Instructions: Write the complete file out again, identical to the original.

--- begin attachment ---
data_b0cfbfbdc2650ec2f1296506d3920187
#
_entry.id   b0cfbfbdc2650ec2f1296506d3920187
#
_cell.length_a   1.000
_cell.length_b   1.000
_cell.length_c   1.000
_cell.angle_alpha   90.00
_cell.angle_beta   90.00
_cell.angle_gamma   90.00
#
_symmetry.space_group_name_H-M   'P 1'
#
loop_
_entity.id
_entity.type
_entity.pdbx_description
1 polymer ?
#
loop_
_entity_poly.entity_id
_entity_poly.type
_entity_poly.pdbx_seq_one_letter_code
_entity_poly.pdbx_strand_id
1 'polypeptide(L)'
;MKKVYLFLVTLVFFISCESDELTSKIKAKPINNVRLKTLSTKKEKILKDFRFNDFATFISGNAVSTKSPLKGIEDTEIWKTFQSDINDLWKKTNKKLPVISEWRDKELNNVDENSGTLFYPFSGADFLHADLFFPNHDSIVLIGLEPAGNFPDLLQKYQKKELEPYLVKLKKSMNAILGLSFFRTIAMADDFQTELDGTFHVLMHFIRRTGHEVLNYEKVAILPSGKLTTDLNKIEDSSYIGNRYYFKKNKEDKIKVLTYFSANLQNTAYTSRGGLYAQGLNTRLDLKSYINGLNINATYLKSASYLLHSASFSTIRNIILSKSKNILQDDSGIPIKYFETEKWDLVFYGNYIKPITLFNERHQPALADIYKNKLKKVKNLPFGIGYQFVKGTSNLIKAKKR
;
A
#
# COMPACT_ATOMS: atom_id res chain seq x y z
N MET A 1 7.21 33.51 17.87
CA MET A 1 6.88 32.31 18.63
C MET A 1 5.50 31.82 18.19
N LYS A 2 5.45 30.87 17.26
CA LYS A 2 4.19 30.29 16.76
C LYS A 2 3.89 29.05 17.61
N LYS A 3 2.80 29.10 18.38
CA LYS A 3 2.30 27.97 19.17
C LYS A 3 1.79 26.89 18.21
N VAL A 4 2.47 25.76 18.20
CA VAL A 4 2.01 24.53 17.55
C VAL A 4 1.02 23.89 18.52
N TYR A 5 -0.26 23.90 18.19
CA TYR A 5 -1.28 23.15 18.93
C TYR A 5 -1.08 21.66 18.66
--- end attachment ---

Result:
data_b0cfbfbdc2650ec2f1296506d3920187
#
_entry.id   b0cfbfbdc2650ec2f1296506d3920187
#
_cell.length_a   1.000
_cell.length_b   1.000
_cell.length_c   1.000
_cell.angle_alpha   90.00
_cell.angle_beta   90.00
_cell.angle_gamma   90.00
#
_symmetry.space_group_name_H-M   'P 1'
#
loop_
_entity.id
_entity.type
_entity.pdbx_description
1 polymer ?
#
loop_
_entity_poly.entity_id
_entity_poly.type
_entity_poly.pdbx_seq_one_letter_code
_entity_poly.pdbx_strand_id
1 'polypeptide(L)'
;MKKVYLFLVTLVFFISCESDELTSKIKAKPINNVRLKTLSTKKEKILKDFRFNDFATFISGNAVSTKSPLKGIEDTEIWKTFQSDINDLWKKTNKKLPVISEWRDKELNNVDENSGTLFYPFSGADFLHADLFFPNHDSIVLIGLEPAGNFPDLLQKYQKKELEPYLVKLKKSMNAILGLSFFRTIAMADDFQTELDGTFHVLMHFIRRTGHEVLNYEKVAILPSGKLTTDLNKIEDSSYIGNRYYFKKNKEDKIKVLTYFSANLQNTAYTSRGGLYAQGLNTRLDLKSYINGLNINATYLKSASYLLHSASFSTIRNIILSKSKNILQDDSGIPIKYFETEKWDLVFYGNYIKPITLFNERHQPALADIYKNKLKKVKNLPFGIGYQFVKGTSNLIKAKKR
;
A
#
# COMPACT_ATOMS: atom_id res chain seq x y z
N MET A 1 7.21 33.51 17.87
CA MET A 1 6.88 32.31 18.63
C MET A 1 5.50 31.82 18.19
N LYS A 2 5.45 30.87 17.26
CA LYS A 2 4.19 30.29 16.76
C LYS A 2 3.89 29.05 17.61
N LYS A 3 2.80 29.10 18.38
CA LYS A 3 2.30 27.97 19.17
C LYS A 3 1.79 26.89 18.21
N VAL A 4 2.47 25.76 18.20
CA VAL A 4 2.01 24.53 17.55
C VAL A 4 1.02 23.89 18.52
N TYR A 5 -0.26 23.90 18.19
CA TYR A 5 -1.28 23.15 18.93
C TYR A 5 -1.08 21.66 18.66